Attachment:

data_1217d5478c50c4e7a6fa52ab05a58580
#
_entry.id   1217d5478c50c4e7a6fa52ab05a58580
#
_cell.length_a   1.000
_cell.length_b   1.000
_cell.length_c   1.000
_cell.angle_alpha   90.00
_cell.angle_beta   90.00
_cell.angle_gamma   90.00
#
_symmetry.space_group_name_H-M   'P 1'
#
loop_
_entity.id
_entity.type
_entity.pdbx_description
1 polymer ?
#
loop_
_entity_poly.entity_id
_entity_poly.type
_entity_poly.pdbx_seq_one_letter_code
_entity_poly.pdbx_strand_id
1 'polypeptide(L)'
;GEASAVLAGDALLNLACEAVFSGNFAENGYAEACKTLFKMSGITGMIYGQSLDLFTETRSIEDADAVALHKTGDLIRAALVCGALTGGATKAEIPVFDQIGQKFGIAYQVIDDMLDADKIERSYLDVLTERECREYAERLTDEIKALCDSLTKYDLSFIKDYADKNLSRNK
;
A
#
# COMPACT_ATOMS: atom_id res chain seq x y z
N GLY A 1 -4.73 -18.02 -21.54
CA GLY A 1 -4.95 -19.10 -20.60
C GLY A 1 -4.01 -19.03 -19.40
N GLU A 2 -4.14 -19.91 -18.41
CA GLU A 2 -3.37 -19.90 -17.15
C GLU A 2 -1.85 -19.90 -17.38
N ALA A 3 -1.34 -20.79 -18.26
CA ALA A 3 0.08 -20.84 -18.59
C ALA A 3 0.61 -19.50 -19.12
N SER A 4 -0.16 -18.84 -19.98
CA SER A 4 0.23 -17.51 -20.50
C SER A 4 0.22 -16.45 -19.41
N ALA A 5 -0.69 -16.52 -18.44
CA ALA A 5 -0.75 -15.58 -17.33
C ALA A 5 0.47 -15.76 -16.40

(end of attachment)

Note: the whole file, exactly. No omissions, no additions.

data_1217d5478c50c4e7a6fa52ab05a58580
#
_entry.id   1217d5478c50c4e7a6fa52ab05a58580
#
_cell.length_a   1.000
_cell.length_b   1.000
_cell.length_c   1.000
_cell.angle_alpha   90.00
_cell.angle_beta   90.00
_cell.angle_gamma   90.00
#
_symmetry.space_group_name_H-M   'P 1'
#
loop_
_entity.id
_entity.type
_entity.pdbx_description
1 polymer ?
#
loop_
_entity_poly.entity_id
_entity_poly.type
_entity_poly.pdbx_seq_one_letter_code
_entity_poly.pdbx_strand_id
1 'polypeptide(L)'
;GEASAVLAGDALLNLACEAVFSGNFAENGYAEACKTLFKMSGITGMIYGQSLDLFTETRSIEDADAVALHKTGDLIRAALVCGALTGGATKAEIPVFDQIGQKFGIAYQVIDDMLDADKIERSYLDVLTERECREYAERLTDEIKALCDSLTKYDLSFIKDYADKNLSRNK
;
A
#
# COMPACT_ATOMS: atom_id res chain seq x y z
N GLY A 1 -4.73 -18.02 -21.54
CA GLY A 1 -4.95 -19.10 -20.60
C GLY A 1 -4.01 -19.03 -19.40
N GLU A 2 -4.14 -19.91 -18.41
CA GLU A 2 -3.37 -19.90 -17.15
C GLU A 2 -1.85 -19.90 -17.38
N ALA A 3 -1.34 -20.79 -18.26
CA ALA A 3 0.08 -20.84 -18.59
C ALA A 3 0.61 -19.50 -19.12
N SER A 4 -0.16 -18.84 -19.98
CA SER A 4 0.23 -17.51 -20.50
C SER A 4 0.22 -16.45 -19.41
N ALA A 5 -0.69 -16.52 -18.44
CA ALA A 5 -0.75 -15.58 -17.33
C ALA A 5 0.47 -15.76 -16.40